Dangers of Using Butter to Burn Fat

Rumors that butter improves health begs the question, "What's the catch?"

Jay Cardiello - About.com - Dangers of Using Butter to Burn Fat
Jay Cardiello - About.com - Dangers of Using Butter to Burn Fat.

Desperation sends the masses to sample various fad diets like Atkins, South Beach, Paleo, and Eat Fat to Lose Fat, all incorporating the concept of loading up on fat in hopes of burning fat. Unfortunately, this claim falls short of the truth. Nasty and potentially fatal side effects are strategically omitted from health and fitness headlines on this claim.

Breaking Down Butter

Let’s take a look at butter’s place in a healthy diet.

Butter is very high in saturated fat content, making it a contraindication for a heart-healthy diet according to the American Heart Association. Healthy diet guidelines include primarily plant-based foods, plenty of fruits and vegetables, and foods high in fiber, low in fat, very low in saturated and trans fats if any at all, and limited in their amount of simple sugars. Research studies show that eating a high-fat diet greatly increases your risk for cancer in general. It’s terrifying that 75% of studies have linked eating a high-fat diet with prostate cancer.

Diets high in saturated and trans fats cause cholesterol to build up along the walls of your arteries, hardening them and leading to atherosclerosis. This makes you a ripe victim for a heart attack, heart failure, kidney failure, stroke or another disaster to sink its claws into you. Just one tablespoon of butter has 7.3 grams of saturated fat or 36% of the recommended daily value.

Diets high in saturated fat are dangerous and should be avoided. Saturated fat comes from animal products, including butter, which is typically made from cow’s milk. Cheese, whole milk, ice cream, sour cream, lard, solid shortening, and fatty meats like bacon also fall into this high saturated fat, animal product category.

Some vegetable oils like coconut, palm, and palm kernel oils are also high in saturated fat. Many animal products cause a chain of reactions in our body which leads to increased levels of testosterone and prostate enlargement. Butter falls into this category.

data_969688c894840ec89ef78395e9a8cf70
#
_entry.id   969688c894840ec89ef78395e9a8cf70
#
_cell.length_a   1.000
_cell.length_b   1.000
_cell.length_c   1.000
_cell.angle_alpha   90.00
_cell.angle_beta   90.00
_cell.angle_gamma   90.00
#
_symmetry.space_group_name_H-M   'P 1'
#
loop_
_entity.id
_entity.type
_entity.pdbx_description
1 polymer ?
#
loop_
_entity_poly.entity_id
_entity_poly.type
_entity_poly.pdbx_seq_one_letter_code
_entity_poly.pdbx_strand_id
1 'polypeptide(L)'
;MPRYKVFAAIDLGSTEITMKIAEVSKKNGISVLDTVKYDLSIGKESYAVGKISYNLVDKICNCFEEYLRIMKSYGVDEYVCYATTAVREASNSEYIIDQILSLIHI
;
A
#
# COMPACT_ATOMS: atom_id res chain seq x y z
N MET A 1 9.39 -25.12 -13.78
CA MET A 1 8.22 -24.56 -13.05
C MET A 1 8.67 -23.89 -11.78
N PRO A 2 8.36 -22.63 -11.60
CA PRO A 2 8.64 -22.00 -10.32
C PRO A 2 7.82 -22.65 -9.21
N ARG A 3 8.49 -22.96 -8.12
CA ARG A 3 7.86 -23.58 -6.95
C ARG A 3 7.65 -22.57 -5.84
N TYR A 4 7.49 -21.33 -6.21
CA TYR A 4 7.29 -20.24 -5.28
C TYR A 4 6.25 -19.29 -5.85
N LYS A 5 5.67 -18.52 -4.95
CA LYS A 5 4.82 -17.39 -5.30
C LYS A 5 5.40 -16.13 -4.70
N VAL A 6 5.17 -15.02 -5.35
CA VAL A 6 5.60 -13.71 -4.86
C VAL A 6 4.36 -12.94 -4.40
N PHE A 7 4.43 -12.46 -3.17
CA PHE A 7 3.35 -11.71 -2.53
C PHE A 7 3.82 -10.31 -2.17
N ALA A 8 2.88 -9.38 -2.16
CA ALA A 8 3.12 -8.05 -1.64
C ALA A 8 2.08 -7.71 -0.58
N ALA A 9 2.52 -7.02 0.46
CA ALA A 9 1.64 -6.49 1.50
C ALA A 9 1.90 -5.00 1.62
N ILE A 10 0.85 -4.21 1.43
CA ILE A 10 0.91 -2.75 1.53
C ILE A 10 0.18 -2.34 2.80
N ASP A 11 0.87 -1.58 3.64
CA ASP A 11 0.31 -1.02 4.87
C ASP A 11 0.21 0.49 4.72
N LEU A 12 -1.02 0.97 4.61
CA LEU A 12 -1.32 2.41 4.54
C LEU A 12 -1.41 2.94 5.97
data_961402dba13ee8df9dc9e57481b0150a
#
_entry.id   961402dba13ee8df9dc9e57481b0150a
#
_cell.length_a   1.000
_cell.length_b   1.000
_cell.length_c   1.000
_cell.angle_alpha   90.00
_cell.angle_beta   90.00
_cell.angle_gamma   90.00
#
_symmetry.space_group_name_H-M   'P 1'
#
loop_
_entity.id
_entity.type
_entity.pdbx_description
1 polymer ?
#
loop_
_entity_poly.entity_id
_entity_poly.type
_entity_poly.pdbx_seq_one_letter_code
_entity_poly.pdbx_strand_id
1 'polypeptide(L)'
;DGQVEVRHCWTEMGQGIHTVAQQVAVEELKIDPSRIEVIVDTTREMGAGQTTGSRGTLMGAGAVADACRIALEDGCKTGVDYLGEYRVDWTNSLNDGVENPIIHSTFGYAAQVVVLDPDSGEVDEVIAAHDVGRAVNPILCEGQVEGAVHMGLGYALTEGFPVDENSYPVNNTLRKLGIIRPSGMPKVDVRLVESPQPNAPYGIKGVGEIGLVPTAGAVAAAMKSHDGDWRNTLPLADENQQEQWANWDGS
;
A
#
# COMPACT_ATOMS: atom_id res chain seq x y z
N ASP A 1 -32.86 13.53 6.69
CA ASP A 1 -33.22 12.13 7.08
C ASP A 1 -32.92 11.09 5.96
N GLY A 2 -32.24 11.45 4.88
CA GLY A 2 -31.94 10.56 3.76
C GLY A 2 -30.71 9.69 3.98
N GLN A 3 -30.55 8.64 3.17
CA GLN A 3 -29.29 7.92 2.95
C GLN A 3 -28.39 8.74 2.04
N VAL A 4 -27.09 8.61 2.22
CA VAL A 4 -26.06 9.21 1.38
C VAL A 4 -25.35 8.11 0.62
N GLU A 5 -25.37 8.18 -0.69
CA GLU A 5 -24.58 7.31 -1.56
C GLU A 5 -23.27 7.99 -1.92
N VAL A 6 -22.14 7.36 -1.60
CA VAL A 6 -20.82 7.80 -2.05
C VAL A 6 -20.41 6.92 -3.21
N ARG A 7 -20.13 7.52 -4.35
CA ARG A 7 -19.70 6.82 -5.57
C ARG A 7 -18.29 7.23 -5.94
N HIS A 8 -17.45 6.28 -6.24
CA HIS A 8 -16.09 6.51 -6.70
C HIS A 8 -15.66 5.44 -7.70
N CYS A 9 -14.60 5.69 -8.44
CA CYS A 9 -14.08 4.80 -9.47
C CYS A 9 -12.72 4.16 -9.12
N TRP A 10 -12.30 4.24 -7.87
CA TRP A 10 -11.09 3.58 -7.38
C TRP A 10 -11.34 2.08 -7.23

The Body's Fat Requirements

Your body needs fat in your diet; however that fat needs to come from good sources and offer multiple health benefits, like olive oil does. These good fats are polyunsaturated and monounsaturated fats coming from vegetable sources, including olive, sunflower, and flaxseed oils. Fats made up of saturated fatty acids are solids at room temperature, like butter. Avoid these as much as possible. On the other hand, unsaturated fatty acids are liquids at room temperature. They’re typically known as oils and are better for your health.

Research proves that your total fat intake should be less than 20% of your daily caloric intake. If any saturated fats are consumed, they should not exceed 10% of your total daily caloric intake.

Since a gram of fat contains slightly over twice the amount of calories than a gram of carbohydrate or protein, excess fat can easily lead to rapid and unwelcome weight gain. The American Heart Association recommends limiting total fats and oils to fewer than 5-8 teaspoons a day for a healthy diet.

To the great dismay of upcoming fad diet creators, diets that call for high levels of fat to induce weight loss are nothing new. They’re based on the concept of the Ketogenic diet developed in 1921 to help epileptic children avoid seizures who were unresponsive to the anticonvulsant medications of the time.  Advancements in medicine over the years replaced the necessity of ketogenic diet for many by the 1950s. Now, the ketogenic diet itself and variations may be used to treat certain health conditions and can promote weight loss if followed properly. However, the diet comes with a list of red flags and side effects for many users. Research proves that a ketogenic very low carb diet and a non-ketogenic low carb diet are equally effective in weight loss, but the ketogenic diet comes with negative metabolic and emotional side effects that the non-ketogenic low carb diet does not have.

Ketosis

On a non-ketogenic diet, the body burns glucose (carbohydrates) as its primary energy source. On a ketogenic diet, carbohydrates are so severely restrained that the body has to burn something else for energy. It enters a process called ketosis where the liver breaks down fat, producing ketones as a by-product. These ketones (fats) are used as the body’s new energy source. But there’s a catch.